Heirs of Lenin and Stalin Face Identity Crisis In an Era of Change

As Communist Party meets this weekend, Yeltsin pressured to end its dominance in parliament.

Russia's Communist Party holds its fourth congress since 1991 this weekend, showing few signs that it can halt its drift toward irrelevance and concerned about a government assault on its sole remaining citadel, parliament.

Some 1,500 delegates will meet here to map out the strategy of Russia's largest opposition party, as President Boris Yeltsin makes a new bid to revive economic reforms. But few analysts expect any major changes that might energize the Communists into active opposition, once the rhetoric has died down.

"This is a party with no policies, no ideas, and no future," says one Western diplomat bluntly. "It has lost its sense of direction."

Since winning the 1995 elections, however, the Communists have controlled the Duma, the lower house of parliament. And aides to reformist Anatoly Chubais, the new first deputy prime minister, fear the Duma will block the next phase of reform the Kremlin is planning.

Behind the scenes, say Communist officials and sources close to the government, those aides are plotting to persuade Mr. Yeltsin to dissolve the Duma and call fresh elections.

The reformists - aiming to restructure giant monopoly businesses such as the railroads and natural-gas supplier Gazprom - "need four or five months to make their processes irreversible, and to this end, they may try to dissolve the State Duma," Communist leader Gennady Zyuganov warned at a press conference Wednesday.

Such a move would be risky for the Kremlin, which is bogged down in a wage-arrears crisis and is not popular at the moment. But some suggest that before a new Duma election, the electoral law might be changed, abolishing the proportional representation system under which voters elect half of parliament by voting for specific parties. The parties that gain more than 5 percent of this vote then select a proportional number of Duma deputies from party lists.

Such a change would be a heavy blow to the Communists, two-thirds of whose Duma members were elected from their party list in 1995. The Communists have a nationwide network of offices and activists that far outstrip any of its rivals, making it the country's only real political party, with around half a million members. But their supporters tend to be older voters, and the party is attracting few younger people.

"This is a very complex problem for us," acknowledges Vladimir Akimov, a close adviser to Mr. Zyuganov. "The party's image will be one of the main issues at the congress."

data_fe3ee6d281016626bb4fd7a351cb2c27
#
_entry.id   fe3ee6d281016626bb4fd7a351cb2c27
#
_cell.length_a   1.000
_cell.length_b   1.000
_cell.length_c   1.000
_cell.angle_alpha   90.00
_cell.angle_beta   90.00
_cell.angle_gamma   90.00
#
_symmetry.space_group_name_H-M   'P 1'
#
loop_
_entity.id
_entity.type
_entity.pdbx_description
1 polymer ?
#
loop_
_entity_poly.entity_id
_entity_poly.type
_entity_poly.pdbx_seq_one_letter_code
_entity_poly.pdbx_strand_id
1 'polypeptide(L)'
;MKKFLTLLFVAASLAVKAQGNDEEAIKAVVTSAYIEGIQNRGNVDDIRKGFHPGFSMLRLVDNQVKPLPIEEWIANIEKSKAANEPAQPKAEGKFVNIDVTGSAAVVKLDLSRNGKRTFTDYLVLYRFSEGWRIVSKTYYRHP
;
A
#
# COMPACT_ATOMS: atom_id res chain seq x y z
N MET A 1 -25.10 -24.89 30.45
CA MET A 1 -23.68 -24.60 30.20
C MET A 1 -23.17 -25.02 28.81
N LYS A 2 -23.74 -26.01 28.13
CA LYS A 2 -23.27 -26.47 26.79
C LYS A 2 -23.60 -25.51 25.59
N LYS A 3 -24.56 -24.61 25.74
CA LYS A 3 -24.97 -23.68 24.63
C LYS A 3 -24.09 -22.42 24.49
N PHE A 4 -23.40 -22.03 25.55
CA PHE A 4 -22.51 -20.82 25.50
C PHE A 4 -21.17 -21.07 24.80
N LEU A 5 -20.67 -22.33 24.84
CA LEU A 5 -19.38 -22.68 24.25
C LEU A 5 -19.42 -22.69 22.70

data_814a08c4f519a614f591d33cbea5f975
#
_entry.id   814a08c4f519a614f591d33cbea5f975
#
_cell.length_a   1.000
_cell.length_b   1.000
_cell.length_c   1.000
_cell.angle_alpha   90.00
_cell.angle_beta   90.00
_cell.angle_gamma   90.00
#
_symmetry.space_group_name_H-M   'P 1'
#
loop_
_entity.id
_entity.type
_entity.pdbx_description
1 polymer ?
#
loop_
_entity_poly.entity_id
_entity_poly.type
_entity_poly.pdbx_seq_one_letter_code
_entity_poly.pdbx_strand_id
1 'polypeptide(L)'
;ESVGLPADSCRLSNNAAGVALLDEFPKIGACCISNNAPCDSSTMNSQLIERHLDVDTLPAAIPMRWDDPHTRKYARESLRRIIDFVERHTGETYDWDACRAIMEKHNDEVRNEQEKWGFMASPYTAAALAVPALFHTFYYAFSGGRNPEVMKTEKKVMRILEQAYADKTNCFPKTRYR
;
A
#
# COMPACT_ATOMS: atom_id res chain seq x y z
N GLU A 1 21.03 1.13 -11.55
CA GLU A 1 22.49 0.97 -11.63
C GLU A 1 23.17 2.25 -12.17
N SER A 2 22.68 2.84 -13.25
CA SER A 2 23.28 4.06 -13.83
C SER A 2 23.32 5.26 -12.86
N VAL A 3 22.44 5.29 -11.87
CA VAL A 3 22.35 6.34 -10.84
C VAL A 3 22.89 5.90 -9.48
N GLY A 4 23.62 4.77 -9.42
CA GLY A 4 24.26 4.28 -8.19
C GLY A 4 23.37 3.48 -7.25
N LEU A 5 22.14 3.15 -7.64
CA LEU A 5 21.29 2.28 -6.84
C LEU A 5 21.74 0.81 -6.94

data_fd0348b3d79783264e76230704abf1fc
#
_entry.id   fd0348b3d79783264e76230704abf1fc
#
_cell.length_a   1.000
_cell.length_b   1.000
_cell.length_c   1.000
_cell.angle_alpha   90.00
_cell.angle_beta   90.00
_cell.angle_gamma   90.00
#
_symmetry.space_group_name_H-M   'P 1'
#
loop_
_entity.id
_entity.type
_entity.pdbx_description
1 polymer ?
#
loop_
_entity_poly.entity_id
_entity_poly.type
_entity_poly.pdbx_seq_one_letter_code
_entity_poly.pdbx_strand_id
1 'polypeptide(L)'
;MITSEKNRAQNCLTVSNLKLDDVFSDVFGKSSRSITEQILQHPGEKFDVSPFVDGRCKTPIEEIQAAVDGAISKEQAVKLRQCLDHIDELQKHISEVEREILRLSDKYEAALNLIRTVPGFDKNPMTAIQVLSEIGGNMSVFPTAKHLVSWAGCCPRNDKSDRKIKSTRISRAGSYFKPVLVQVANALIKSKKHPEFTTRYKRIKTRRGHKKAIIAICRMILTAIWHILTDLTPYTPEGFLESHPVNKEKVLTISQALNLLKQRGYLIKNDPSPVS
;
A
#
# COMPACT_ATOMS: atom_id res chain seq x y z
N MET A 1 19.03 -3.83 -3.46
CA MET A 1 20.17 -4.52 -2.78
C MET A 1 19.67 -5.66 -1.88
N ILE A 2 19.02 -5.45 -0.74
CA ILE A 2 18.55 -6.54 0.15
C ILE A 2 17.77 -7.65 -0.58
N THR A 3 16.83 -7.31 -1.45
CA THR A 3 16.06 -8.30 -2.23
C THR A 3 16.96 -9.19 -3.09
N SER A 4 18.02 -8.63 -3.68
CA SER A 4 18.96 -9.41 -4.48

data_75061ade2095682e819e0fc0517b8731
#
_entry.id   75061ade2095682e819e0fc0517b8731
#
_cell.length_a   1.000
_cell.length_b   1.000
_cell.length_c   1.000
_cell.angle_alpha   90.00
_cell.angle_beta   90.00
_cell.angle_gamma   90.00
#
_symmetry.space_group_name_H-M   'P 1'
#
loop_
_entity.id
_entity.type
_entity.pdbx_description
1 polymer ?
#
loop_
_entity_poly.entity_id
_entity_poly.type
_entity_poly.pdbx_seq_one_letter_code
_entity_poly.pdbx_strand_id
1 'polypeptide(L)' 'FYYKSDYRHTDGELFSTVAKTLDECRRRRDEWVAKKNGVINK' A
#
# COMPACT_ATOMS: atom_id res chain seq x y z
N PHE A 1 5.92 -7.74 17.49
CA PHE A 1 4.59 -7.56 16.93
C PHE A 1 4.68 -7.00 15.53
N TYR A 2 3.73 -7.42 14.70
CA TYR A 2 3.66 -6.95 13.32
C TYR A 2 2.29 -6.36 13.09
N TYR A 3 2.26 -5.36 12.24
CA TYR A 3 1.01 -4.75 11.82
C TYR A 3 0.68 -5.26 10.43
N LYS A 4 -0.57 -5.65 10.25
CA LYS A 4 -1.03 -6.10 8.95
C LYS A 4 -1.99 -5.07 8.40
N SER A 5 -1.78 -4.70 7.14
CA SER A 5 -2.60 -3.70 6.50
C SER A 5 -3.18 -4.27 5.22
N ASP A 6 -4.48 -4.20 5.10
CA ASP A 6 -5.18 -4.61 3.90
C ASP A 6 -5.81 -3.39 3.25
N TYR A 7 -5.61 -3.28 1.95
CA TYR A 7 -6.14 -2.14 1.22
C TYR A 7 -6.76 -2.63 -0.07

The Communist leadership has been cultivating a more nationalist profile in recent years, building around it a "National Patriotic Union" of like-minded groups, and at the same time cozying up to Prime Minister Viktor Chernomyrdin. A cautious man who used to head Gazprom, Mr. Chernomyrdin, has been premier since December 1992 and has overseen a general slowing of the pace of economic reform. Seen as an ally of Russia's "natural monopolies," he is currently locked in a power struggle with young reformers like Mr. Chubais and the other First Deputy Prime Minister, Boris Nemtsov. This has earned Chernomyrdin the Communist leadership's sympathy.

Although it almost certainly has enough votes in the Duma to push through a no-confidence vote, this is a step that the Communist leadership has been careful not to take because it would give Yeltsin the constitutional right to dissolve the Duma and call for fresh elections.

The Communists would likely lose seats in such elections to retired Gen. Alexander Lebed's supporters, and to more radical leftist groups, even under current electoral law.

Outside the Duma, the Communists have shown little enthusiasm for organizing the broad discontent with government policies into serious pressure. They have tagged along with protests, but rarely marched in the vanguard.

That, explains Alexei Podberyozkin, a Duma deputy who has helped overhaul the Communist Party's ideology, is because "in the current circumstances, social demands cannot be controlled, and would for sure lead to unpredictable events."

Party leaders have been able to indulge this preference for stability, and for comfortable coexistence with the government, so long as reforms have been stalled and Chernomyrdin has been at the helm, ready to deal with the Communists.

Now that the Chubais-Nemtsov reformers are in the ascendant, however, the Communists are being pushed into a corner. "If Chernomyrdin were to resign, they would have to declare war on the government, however reluctantly," says Igor Bunin, a Moscow-based political analyst and consultant.

For the time, being, however, the Communists seem most likely just to continue to dither.

"There will be a lot of heated debate at the congress, a lot of angry words about the government," says a Western diplomat. "But then they will go back to business as usual if they can."

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